1. An examination of a large number of toads has confirmed the conclusion that unilateral integrity of the sensory and motor nerve supply to one segment is necessary for the maintenance of the normal diagonal pattern of ambulation. The site of the intact segment is immaterial; segments of the body are equally effective as those of a limb provided the number of sensory nerve fibres is approximately the same.
2. If three limbs and the body are de-afferentated, a stimulus applied to the fourth intact limb can evoke well co-ordinated ambulation in all four limbs. If the motor roots of the fourth limb are cut, a stimulus applied to this limb invariably elicits only a monophasic response in each of the remaining three limbs. The nature of the monophasic response is always such as tends to move the body away from the source of stimulation.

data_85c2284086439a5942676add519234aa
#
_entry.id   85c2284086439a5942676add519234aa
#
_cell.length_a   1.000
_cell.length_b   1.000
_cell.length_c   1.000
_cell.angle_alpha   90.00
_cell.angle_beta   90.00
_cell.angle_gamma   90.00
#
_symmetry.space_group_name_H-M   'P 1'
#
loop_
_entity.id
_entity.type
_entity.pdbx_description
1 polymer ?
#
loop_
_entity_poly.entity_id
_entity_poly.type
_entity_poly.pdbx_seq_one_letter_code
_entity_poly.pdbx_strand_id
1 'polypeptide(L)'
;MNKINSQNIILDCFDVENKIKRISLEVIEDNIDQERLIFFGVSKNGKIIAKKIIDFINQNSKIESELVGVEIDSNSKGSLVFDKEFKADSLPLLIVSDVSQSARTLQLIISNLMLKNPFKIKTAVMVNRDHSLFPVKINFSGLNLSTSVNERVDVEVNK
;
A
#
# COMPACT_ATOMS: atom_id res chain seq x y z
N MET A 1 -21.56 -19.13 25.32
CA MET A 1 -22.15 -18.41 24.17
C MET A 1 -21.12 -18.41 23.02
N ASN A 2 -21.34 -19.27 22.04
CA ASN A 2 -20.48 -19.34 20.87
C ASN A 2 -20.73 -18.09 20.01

3. A central nervous system totally isolated from stimulation of proprioceptor or labyrinthine origin cannot sustain co-ordinated movements of a toad either on land or in water.